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Showing posts from March 7, 2010

Eurovision: Triumphant Underground

March 12, 2010 Triumphant Underground Comment by Shaun Walker Special to Russia Profile The Selection of Nalich to Represent Russia at Eurovision Is a Sign That YouTube Is Becoming a Social Force to Be Reckoned With Peter Nalitch Russians seem to take the Eurovision Song Contest, scheduled to take place in Oslo in late May of this year, extremely seriously indeed. Eurovision is an annual competition held among active member countries of the European Broadcasting Union, where each member country submits a song to be performed on live television and then casts votes for the other countries' songs. Russians saw Dima Bilan’s 2008 victory in the contest as a triumph of the nation as a whole, but this year it’s not your run-of-the-mill pop star that has been chosen for the job– and it’s all thanks to the Internet. The snow is melting, the temperature is rising and spring is here. All of which means only one thing – the Eurovision Song Contest will soon be up

Permanent Aggression, War on the horizon in Latin America

March 12th 2010 , by Eva Golinger - Correo del Orinoco International Latin America has suffered constant aggressions executed by Washington during the past two hundred years. Strategies and tactics of covert and overt warfare have been applied against different nations in the region, ranging from coup d’etats, assassinations, disappearances, torture, brutal dictatorships, atrocities, political persecution, economic sabotage, psychological operations, media warfare, biological warfare, subversion, counterinsurgency, paramiliary infiltration, diplomatic terrorism, blockades, electoral intervention to military invasions. Regardless of who’s in the White House – democrat or republican – when it comes to Latin America, the Empire’s policies remain the same. In the twenty-first century, Venezuela has been one of the principle targets of these constant aggressions. Since the April 2002 coup, there has been a dangerous escalation in attacks and destabilization attempts against the Bolivarian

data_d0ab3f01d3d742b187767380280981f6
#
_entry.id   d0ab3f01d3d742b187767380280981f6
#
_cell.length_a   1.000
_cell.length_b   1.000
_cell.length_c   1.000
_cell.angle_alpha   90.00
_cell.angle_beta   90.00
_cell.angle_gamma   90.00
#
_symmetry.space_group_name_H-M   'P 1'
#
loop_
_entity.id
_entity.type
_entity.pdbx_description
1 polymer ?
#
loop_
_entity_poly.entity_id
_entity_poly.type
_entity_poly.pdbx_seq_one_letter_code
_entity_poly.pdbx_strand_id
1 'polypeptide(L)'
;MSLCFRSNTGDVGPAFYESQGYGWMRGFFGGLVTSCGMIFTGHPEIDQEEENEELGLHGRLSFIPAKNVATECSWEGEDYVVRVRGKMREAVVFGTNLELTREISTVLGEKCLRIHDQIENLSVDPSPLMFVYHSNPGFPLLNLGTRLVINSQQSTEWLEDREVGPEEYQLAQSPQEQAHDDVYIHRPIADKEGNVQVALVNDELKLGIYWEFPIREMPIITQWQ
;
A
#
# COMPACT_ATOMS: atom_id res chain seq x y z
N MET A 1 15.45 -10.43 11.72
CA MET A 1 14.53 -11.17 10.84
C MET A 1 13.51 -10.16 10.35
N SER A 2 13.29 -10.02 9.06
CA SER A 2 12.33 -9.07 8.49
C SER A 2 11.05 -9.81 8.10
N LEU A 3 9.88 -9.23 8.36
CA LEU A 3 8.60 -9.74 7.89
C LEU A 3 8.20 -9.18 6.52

Global financial services and regulation: friends or foes?

Global Financial Services The impact of regulation on competitiveness 18 March 2010 | Bloomberg LP, London Global financial services and regulation: friends or foes? As the global financial crisis shows early signs of receding, this is a key moment to ask what will be the likely future shape and structure of financial services firms. If moves to regulate the industry more tightly are successful, what impact will this have on financial firms' ability to do business? Policymakers and financial services industry leaders from the major economies will discuss the role, structure and regulation of the financial services industry, and which forums, mechanisms and institutions will be effective in restoring confidence in its activities. Registration

IRAN: Not their parents’ revolution by Shervin Ahmadi Some recent images of popular protest in Iran look like the 1979 revolution. But appearances can be deceptive: modern Iran is profoundly different from 1979. Urbanisation has increased and 70% of Iranians now live in towns; fewer than 50% were urban in 1979 (1). This major shift is not just due to the exodus from the countryside; it was helped by the development of a road network which, with the arrival of electricity and water in rural areas after the revolution, reduced the distance between town and country, narrowing the gap between different ways of life. Things previously inaccessible to Iranians in the countryside, such as healthcare and education, including higher education, were now within reach. The cultural barriers came down. This process has contributed to an overall rise in health standards, a reduction in illiteracy and an increase in the number of graduates. In 1979, more than half of Iranians were illiter

World Oil Trade: New Oil Axis